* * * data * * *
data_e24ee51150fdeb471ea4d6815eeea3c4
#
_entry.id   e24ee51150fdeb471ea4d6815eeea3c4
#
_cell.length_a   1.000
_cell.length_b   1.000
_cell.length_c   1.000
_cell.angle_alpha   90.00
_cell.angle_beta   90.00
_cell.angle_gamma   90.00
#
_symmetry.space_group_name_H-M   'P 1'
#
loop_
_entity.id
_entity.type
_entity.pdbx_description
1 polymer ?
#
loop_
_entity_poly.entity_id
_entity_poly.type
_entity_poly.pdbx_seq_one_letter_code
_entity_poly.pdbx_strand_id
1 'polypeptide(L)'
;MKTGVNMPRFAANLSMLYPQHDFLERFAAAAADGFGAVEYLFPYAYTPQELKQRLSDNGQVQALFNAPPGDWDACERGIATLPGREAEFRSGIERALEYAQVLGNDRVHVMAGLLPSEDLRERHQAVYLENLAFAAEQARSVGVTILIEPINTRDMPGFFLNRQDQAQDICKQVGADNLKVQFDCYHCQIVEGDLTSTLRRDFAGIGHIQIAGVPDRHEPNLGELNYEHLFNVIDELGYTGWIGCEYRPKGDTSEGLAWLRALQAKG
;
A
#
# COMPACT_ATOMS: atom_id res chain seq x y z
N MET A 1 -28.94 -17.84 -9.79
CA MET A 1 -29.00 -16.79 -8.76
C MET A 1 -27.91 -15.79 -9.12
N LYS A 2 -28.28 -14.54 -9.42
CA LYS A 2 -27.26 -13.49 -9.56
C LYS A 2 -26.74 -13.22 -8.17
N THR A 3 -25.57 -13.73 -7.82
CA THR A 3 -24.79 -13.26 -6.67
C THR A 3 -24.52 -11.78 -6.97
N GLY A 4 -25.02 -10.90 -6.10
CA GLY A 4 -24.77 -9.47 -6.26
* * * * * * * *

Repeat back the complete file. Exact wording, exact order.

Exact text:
data_e24ee51150fdeb471ea4d6815eeea3c4
#
_entry.id   e24ee51150fdeb471ea4d6815eeea3c4
#
_cell.length_a   1.000
_cell.length_b   1.000
_cell.length_c   1.000
_cell.angle_alpha   90.00
_cell.angle_beta   90.00
_cell.angle_gamma   90.00
#
_symmetry.space_group_name_H-M   'P 1'
#
loop_
_entity.id
_entity.type
_entity.pdbx_description
1 polymer ?
#
loop_
_entity_poly.entity_id
_entity_poly.type
_entity_poly.pdbx_seq_one_letter_code
_entity_poly.pdbx_strand_id
1 'polypeptide(L)'
;MKTGVNMPRFAANLSMLYPQHDFLERFAAAAADGFGAVEYLFPYAYTPQELKQRLSDNGQVQALFNAPPGDWDACERGIATLPGREAEFRSGIERALEYAQVLGNDRVHVMAGLLPSEDLRERHQAVYLENLAFAAEQARSVGVTILIEPINTRDMPGFFLNRQDQAQDICKQVGADNLKVQFDCYHCQIVEGDLTSTLRRDFAGIGHIQIAGVPDRHEPNLGELNYEHLFNVIDELGYTGWIGCEYRPKGDTSEGLAWLRALQAKG
;
A
#
# COMPACT_ATOMS: atom_id res chain seq x y z
N MET A 1 -28.94 -17.84 -9.79
CA MET A 1 -29.00 -16.79 -8.76
C MET A 1 -27.91 -15.79 -9.12
N LYS A 2 -28.28 -14.54 -9.42
CA LYS A 2 -27.26 -13.49 -9.56
C LYS A 2 -26.74 -13.22 -8.17
N THR A 3 -25.57 -13.73 -7.82
CA THR A 3 -24.79 -13.26 -6.67
C THR A 3 -24.52 -11.78 -6.97
N GLY A 4 -25.02 -10.90 -6.10
CA GLY A 4 -24.77 -9.47 -6.26